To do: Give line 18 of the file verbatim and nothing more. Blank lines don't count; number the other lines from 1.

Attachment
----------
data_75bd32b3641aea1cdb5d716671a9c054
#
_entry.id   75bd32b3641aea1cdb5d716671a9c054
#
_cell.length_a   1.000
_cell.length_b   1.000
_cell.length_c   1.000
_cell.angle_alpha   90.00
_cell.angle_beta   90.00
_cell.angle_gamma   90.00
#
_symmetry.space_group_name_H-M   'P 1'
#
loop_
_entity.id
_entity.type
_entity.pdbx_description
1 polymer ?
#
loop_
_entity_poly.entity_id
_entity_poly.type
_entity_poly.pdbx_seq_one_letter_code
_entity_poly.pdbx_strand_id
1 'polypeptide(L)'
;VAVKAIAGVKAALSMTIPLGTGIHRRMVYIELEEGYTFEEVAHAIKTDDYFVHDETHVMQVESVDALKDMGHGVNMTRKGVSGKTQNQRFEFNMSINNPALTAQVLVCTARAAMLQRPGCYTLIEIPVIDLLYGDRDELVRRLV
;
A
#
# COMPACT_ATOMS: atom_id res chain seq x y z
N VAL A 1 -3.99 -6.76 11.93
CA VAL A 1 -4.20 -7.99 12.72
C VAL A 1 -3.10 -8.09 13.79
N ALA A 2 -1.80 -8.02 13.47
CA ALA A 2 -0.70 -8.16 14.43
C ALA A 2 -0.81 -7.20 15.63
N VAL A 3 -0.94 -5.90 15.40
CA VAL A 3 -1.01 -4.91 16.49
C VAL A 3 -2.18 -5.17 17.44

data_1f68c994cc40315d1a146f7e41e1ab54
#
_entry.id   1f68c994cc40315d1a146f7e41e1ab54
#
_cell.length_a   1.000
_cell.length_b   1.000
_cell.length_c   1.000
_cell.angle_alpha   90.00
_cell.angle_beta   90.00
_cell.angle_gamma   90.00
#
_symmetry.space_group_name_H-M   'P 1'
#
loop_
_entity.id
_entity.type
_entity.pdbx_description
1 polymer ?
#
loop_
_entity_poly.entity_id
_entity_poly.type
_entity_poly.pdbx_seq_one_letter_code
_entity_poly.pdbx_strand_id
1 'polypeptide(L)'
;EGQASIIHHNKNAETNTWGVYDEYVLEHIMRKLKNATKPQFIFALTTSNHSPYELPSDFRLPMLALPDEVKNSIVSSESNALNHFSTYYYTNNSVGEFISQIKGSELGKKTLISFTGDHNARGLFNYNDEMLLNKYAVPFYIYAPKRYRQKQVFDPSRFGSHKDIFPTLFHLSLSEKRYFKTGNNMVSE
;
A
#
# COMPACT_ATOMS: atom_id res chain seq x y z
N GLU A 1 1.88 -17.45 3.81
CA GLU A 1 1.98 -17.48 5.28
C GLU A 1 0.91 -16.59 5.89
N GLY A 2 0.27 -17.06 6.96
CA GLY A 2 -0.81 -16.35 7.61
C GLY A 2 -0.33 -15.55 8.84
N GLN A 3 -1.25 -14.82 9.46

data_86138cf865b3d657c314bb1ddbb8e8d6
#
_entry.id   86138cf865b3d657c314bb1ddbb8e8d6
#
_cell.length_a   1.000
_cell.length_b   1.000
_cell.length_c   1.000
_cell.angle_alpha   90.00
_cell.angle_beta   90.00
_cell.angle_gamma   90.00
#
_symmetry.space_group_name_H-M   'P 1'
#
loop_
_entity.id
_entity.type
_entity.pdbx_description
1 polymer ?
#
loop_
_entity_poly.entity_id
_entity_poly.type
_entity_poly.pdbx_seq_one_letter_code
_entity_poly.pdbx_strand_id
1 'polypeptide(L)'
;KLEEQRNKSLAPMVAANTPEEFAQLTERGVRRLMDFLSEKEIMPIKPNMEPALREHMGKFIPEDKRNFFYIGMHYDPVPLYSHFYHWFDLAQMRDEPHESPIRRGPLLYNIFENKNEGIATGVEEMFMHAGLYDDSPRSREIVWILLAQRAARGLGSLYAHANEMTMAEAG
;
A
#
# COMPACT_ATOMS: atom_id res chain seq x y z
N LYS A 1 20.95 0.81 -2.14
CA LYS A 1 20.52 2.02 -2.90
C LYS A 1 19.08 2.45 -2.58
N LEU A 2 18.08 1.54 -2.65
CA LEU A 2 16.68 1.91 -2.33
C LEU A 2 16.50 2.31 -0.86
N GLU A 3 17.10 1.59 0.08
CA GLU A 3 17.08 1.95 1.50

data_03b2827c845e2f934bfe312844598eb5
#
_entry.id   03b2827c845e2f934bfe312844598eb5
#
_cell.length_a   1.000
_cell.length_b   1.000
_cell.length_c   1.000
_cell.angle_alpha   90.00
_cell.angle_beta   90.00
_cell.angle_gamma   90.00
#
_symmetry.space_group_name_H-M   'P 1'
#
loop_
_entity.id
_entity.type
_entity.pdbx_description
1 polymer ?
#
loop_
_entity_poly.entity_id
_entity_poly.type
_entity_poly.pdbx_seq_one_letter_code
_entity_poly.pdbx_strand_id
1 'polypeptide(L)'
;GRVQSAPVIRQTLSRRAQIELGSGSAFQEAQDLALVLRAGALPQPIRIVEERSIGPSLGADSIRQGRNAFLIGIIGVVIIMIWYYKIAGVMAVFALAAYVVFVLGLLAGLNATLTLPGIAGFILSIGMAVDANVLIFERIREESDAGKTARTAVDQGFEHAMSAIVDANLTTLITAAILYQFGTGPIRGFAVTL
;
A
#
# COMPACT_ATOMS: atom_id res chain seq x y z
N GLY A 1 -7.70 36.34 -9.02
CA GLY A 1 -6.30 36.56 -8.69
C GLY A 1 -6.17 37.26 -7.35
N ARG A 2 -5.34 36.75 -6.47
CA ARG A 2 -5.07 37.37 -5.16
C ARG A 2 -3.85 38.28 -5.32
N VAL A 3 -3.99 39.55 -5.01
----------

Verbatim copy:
1 polymer ?